No need for Europe to hit Ryder Cup panic button, insists David Howell

David Howell, who will help pick Padraig Harrington’s successor, insists there is no need for Europe to hit the panic button in the wake of a record 19-9 defeat in the 43rd Ryder Cup at Whistling Straits.

European Tour tournament committee chairman David Howell, back left, helped pick the 2016 along with Paul McGinley, Jose Maria Olazabal, Colin Montgomerie and then European Tour chief executive George O'Grady. The Englishman will now be involved in the same process for the 2023 match in Italy. Picture: Andrew Redington/Getty Images.

Speaking at St Andrews ahead of this week’s 20th Alfred Dunhill Links Championship, 2013 winner Howell dismissed talk of the Wisconsin win signalling 20 years of dominance in the biennial event for the Americans.

As chairman of the European Tour’s tournament committee, Howell will join Harrington and his two predecessors, Darren Clarke and Thomas Bjorn, in selecting the captain for the 2013 match at Marco Simone Golf Club in Rome, with Lee Westwood an odds-on favourite.

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Buoyed by a brilliant all-round team performance last week from a new-look side containing six rookies, the Americans are already feeling confident about recording a first victory on European soil since 1993.

However, Howell reckons the Europeans, with the likes of Justin Rose and Francesco Molinari possibly returning to the team along with some newcomers, can hit back in Italy, just as they did after suffering a heavy defeat in the 2016 contest at Hazeltine.

“It’s a cycle, isn’t it?” said the Englishman, who played in Europe’s record 18.5-9.5 back-to-back wins at Oakland Hills in 2004 and The K Club in Ireland in 2006. “They are going to be very strong the next time round, we know that.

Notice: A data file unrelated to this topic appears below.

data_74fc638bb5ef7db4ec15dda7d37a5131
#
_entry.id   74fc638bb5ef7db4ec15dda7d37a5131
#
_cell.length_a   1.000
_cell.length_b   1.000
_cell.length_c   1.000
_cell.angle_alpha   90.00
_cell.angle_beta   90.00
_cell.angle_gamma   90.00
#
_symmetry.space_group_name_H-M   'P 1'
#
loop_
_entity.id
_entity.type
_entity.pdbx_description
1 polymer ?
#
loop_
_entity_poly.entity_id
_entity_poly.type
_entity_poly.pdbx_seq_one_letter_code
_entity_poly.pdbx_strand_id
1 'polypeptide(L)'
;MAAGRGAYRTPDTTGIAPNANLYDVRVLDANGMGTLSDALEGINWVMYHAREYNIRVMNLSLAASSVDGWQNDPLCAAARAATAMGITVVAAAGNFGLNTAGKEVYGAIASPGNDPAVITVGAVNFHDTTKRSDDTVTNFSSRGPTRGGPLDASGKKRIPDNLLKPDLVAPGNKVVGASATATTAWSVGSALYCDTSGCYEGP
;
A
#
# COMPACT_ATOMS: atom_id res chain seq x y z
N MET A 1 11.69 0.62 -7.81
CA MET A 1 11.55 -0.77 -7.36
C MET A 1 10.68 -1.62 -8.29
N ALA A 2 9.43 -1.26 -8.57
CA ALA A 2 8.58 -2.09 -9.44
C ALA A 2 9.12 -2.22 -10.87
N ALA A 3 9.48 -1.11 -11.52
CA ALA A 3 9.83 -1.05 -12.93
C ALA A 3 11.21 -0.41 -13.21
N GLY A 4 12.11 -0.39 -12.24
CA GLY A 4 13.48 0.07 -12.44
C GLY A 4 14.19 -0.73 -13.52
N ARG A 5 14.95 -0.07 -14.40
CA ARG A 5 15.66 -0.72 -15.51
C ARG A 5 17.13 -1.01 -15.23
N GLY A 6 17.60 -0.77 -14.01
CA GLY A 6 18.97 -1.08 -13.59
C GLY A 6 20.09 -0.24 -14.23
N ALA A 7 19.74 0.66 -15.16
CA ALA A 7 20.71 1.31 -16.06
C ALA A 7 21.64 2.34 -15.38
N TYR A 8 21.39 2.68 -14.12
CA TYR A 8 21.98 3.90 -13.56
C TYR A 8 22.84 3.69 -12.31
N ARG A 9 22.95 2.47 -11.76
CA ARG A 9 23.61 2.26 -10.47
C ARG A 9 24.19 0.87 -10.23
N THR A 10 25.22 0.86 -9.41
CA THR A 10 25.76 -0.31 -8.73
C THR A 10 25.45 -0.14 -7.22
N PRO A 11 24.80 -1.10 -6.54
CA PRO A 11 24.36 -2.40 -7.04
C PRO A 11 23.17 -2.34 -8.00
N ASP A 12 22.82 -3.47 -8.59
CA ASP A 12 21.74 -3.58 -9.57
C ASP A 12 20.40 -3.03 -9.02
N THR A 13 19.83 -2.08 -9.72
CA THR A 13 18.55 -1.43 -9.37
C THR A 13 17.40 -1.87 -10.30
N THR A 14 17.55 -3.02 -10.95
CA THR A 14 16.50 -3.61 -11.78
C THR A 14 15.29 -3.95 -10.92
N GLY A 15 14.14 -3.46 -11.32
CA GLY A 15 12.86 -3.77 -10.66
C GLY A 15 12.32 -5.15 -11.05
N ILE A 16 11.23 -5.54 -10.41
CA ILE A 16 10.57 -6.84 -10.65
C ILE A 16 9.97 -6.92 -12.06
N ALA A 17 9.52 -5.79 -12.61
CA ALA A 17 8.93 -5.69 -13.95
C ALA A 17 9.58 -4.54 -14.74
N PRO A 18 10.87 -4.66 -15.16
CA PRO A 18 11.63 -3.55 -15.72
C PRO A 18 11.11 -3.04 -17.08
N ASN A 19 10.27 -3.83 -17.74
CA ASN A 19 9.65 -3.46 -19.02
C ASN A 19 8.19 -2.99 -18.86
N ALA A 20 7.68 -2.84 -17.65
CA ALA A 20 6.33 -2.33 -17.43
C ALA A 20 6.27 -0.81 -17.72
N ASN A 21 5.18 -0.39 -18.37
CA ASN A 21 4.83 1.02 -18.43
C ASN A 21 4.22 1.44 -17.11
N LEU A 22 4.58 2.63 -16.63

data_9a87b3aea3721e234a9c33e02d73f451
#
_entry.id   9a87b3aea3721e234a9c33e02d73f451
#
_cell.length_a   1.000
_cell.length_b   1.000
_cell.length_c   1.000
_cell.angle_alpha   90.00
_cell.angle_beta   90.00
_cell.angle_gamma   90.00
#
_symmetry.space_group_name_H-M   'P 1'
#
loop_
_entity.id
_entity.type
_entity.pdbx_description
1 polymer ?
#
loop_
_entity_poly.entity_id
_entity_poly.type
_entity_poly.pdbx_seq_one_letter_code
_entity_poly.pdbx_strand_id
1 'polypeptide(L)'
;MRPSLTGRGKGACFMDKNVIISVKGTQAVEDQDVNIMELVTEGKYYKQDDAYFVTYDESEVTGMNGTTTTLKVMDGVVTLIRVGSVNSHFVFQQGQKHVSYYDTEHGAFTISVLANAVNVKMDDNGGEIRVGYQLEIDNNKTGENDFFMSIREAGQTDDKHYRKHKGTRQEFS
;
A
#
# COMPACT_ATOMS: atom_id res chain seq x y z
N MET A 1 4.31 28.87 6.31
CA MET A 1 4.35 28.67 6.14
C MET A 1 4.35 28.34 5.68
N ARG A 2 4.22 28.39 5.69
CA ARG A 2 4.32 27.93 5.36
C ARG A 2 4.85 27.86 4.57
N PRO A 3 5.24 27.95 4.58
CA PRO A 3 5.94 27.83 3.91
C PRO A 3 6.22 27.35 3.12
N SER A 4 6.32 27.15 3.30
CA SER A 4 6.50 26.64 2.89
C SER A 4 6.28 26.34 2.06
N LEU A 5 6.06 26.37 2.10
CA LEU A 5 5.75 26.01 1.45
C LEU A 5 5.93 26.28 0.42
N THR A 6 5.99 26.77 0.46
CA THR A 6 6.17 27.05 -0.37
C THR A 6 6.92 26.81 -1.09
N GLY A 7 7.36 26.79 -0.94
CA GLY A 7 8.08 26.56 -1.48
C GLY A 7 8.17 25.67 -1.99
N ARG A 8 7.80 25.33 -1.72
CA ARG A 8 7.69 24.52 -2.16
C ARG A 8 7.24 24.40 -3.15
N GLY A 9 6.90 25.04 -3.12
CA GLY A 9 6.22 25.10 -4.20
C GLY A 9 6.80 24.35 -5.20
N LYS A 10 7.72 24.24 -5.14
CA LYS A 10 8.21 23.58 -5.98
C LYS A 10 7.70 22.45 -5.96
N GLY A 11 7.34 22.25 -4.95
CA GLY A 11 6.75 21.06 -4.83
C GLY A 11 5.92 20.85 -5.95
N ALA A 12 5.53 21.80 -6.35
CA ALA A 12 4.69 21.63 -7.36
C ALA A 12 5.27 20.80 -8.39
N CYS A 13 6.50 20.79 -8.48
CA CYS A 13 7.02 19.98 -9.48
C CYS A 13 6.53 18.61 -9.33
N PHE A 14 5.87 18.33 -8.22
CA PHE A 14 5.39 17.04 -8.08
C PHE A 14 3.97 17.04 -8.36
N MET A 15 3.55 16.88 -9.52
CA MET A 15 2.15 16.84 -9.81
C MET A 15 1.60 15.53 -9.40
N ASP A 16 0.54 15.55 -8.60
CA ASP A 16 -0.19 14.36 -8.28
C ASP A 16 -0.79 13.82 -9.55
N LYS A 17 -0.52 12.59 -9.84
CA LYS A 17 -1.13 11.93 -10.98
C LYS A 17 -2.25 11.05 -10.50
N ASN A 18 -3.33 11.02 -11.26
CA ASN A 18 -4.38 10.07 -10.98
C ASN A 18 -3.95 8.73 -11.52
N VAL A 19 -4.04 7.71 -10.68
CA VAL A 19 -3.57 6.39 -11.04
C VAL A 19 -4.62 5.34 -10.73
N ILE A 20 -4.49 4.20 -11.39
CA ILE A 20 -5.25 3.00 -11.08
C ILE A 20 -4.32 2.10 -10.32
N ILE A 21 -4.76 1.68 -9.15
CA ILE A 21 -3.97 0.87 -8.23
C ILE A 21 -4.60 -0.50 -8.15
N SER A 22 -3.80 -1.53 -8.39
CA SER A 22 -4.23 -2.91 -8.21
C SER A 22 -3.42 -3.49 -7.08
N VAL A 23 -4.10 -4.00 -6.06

“But we’ve had Viktor Hovland come from nowhere the last two years, you know. You imagine he’ll be there and there might be some kid we’ve never heard of or someone who is just breaking onto the tour who might make it.

“But we also have some class players who missed out on this team. [Francesco] Molinari, [Martin] Kaymer, who won at Whistling Straits, for goodness sake, [Henrik] Stenson, [Justin] Rose, all not in the side. Big, big players and big characters that any side is going to miss collectively.”

Viktor Hovland is one of the players David Howell expects to be part of the European team again in Rome in 2023. Picture: Andrew Redington/Getty Images.

The US side at Whistling Straits was the strongest in the event’s history. Nine of the players are in the world’s top 11, with Scottie Scheffler, who beat world No 1 Jon Rahm in the singles, the lowest-ranked of the 12 at 21.

“The long and short of it was they were strong on paper and they were strong on grass,” said Howell of Steve Stricker’s side. “At the end of the day, I think it was more to do with the brilliance of their performance rather than anything our team did wrong. They just outplayed us.